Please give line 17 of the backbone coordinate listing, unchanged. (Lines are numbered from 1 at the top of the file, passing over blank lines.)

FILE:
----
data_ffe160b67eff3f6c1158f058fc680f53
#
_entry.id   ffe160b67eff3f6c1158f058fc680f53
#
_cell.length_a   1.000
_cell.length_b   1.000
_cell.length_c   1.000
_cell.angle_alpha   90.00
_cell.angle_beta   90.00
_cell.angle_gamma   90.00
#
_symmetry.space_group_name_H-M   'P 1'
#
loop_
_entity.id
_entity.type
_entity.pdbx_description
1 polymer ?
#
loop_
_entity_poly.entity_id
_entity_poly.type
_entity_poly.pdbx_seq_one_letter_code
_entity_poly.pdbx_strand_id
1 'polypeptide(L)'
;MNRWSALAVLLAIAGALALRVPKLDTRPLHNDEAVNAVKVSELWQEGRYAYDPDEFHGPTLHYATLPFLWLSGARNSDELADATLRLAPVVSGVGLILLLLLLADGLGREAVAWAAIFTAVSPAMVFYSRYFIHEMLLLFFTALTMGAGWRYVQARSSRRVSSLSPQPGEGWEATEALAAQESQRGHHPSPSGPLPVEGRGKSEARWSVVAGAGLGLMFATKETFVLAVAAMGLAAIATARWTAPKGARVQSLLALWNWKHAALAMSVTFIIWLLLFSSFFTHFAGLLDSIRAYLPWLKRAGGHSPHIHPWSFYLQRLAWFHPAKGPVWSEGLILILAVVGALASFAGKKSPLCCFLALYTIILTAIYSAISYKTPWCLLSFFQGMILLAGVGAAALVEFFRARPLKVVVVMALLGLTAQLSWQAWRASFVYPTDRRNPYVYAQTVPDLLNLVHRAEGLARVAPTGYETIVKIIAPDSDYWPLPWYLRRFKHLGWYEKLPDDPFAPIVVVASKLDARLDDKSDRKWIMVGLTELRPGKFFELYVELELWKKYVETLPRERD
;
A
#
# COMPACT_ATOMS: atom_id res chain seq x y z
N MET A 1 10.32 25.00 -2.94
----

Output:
_entity.pdbx_description